B y G r e g o r y M c N a m e e
ENVIRONMENTALISTS WORKING TO protect southern Arizona's San Pedro River from development have long been used to talking in the macrolingo of Big Ideas--biodiversity, sustainability, eco-tourism, environmental ethics. They're experts, too, in invoking the Big Picture, as when, this April, the national eco-lobbying group American Rivers placed the San Pedro and Gila high on its list of America's most endangered and threatened rivers.
Those environmentalists are taking a smaller view these days. The San Pedro's champions, spearheaded by the Arizona chapter of the Nature Conservancy, have a new poster child in a seemingly unlikely candidate, little in size but not in the scheme of things: the Ramsey Canyon leopard frog (Rana subaquavocalis), an 8-inch-long amphibian that turns out to be one of the rarest animals in North America.
Its rarity comes from a curious habit: the Ramsey Canyon leopard frog calls only underwater, and then with an unusually wide repertoire of signals, including a group serenade by which the males attract the females. Biologists have yet to figure out the meaning behind the frog's secretive behavior, but several local researchers are working on the matter.
They may not have much time to figure out why the frogs do what they do. The Ramsey Canyon leopard frog is rare for another reason: There aren't many of them left. Since the discovery of the species just five years ago (Rana subaquavocalis was not officially described until 1993), scientists working with the Nature Conservancy have noted a rapid decline in the frog's population: from about 100 individuals in 1990 to fewer than 25 today.
The frog's decline coincides with that of the San Pedro watershed, generally. Already heavily taxed by irrigated agriculture and ranching, the San Pedro River faces new threats from urban growth, which is draining the little water that remains. Dr. Robin Silver of the Phoenix-based Southwest Center for Biological Diversity puts the matter baldly. "The river's going dry, there's no doubt," he says. "Without emergent action, it's just a matter of when."
Barely 140 miles long from its headwaters in the Sierra Mariquita of northern Mexico to its confluence with the Gila River southeast of metropolitan Phoenix, the San Pedro hosts the largest remaining area of the rarest type of forest ecosystem in the entire United States, what biologists call the "cottonwood-willow riparian association." More than 400 bird species, 82 mammal species, 16 fish species, and 43 reptile and amphibian species, including Rana subaquavocalis, make their home along the river.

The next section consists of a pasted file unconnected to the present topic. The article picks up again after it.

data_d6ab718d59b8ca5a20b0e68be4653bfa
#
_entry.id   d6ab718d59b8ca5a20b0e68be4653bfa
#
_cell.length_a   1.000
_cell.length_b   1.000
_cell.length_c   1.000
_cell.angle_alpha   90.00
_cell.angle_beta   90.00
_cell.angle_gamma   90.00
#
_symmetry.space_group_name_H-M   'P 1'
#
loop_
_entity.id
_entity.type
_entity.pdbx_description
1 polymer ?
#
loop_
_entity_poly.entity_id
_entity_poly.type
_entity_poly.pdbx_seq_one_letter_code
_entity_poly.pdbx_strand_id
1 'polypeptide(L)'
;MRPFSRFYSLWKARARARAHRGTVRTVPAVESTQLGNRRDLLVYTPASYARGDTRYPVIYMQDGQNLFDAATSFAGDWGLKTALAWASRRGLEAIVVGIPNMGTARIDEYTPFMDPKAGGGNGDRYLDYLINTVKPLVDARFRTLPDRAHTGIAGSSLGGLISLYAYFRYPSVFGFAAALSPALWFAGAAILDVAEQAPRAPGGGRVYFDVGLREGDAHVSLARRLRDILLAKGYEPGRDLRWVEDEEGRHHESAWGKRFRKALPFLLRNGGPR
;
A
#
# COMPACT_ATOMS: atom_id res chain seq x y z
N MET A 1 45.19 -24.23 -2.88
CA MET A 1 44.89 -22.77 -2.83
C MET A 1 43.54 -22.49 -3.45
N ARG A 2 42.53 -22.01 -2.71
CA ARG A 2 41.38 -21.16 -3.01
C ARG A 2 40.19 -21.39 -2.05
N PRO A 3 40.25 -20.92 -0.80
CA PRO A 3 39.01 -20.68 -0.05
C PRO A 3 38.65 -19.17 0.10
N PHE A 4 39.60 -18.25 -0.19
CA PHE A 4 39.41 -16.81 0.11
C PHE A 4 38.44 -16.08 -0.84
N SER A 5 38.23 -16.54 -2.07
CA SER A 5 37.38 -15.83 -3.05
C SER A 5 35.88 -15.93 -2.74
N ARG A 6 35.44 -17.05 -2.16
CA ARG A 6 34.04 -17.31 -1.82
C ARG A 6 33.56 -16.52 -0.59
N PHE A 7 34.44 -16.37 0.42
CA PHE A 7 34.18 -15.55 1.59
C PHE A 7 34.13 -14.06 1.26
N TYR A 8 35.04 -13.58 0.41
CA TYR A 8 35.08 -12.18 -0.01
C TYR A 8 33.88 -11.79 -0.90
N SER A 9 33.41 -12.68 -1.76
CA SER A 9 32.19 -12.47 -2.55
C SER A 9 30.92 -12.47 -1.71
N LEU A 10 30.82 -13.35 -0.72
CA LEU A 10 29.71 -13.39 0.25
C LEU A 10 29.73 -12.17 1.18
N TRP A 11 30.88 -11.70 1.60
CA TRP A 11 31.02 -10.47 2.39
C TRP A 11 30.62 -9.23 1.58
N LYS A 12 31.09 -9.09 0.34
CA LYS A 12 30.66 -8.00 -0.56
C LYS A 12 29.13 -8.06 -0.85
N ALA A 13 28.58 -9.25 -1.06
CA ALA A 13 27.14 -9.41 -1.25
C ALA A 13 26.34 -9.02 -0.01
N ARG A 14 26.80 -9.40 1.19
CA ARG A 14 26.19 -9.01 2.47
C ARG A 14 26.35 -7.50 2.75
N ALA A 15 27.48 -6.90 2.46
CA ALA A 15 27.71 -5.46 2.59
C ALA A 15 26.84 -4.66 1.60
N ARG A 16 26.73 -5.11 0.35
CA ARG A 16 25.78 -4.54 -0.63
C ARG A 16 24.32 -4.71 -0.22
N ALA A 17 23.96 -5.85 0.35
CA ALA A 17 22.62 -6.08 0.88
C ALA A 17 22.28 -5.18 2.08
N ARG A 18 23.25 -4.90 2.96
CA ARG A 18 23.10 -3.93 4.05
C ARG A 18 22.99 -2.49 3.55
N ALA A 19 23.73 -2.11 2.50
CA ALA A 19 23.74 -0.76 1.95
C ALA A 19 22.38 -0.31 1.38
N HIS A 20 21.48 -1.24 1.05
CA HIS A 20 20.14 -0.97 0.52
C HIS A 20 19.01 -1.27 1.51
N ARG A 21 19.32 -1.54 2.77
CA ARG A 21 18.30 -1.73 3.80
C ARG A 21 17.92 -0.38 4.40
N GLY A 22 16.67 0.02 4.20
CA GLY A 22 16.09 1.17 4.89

The rapid growth of the "Fort Huachuca/Sierra Vista complex," in the parlance of regional planners, puts the river and its nonhuman residents in increasing peril. Those planners have foreseen the growth for years: a University of Arizona study from 1981 warned that increased population would effectively kill the river by the year 2020. Sierra Vista's municipal water needs, combined with ranching and agriculture, already use about 22,000 acre-feet (8 billion gallons) of the San Pedro's water a year--nearly the whole of the river's flow.
In 1993, the Department of Defense recommended that Fort Huachuca, now housing a population of about 22,000 soldiers, be expanded to take on 5,000 troops transferred from other posts. That has since been scaled back to some 250 soldiers to be relocated from Fort Ritchey, Maryland, a small figure by most lights, but still more people in an already overpopulated area.
To halt the growth of the fort, the Huachuca Audubon Society has brought a series of legal actions against the federal government. One, filed a few weeks ago, demands that all federal agencies--among them the departments of Transportation and Housing and Urban Development and the Veteran's Administration--that have any bearing on the fort's future growth not use San Pedro water without consulting with the United States Fish and Wildlife Service and complying with endangered-species regulations.
But that's all Big Picture stuff. Amid this legal and bureaucratic ado, Rana subaquavocalis awaits its day of reckoning.
For their part, conservation scientists are trying to improve the odds for the Ramsey Canyon leopard frog. One program now in the works involves reintroducing the once-common beaver to the San Pedro, behind whose dams the frog population once flourished, thanks to the algae-rich ponds those dams formed. Another indirectly related program, one that local biologists don't much like to talk about, involves killing off the huge population of bullfrogs that have been introduced to southern Arizona from Texas and points east over the last century. The bullfrogs have a habit, it seems, of eating whatever local fauna they can, Rana subaquavocalis included, and they've become a pest.
The Nature Conservancy has also assembled a "conservation rescue squad" made up of scientists and natural-resource managers from the Arizona Game and Fish Department, Forest Service, Bureau of Land Management, Department of Defense and other agencies to establish a program of habitat restoration and captive breeding. The immediate aim is to save Rana subaquavocalis from extinction, and here the federal government proper may not be of much help: The frog is too recently discovered to fall under federal endangered-species protection, whose waiting list is running years behind schedule.
Should it make that sad roster, the Ramsey Canyon leopard frog may make things a lot harder for those who are hoping to build another Tucson-sized metropolis in Cochise County. Just whose side time is on remains to be seen.
Cutline: Rana subaquavocalis: The savior of the San Pedro? Photo by Cecil Schwalbe.
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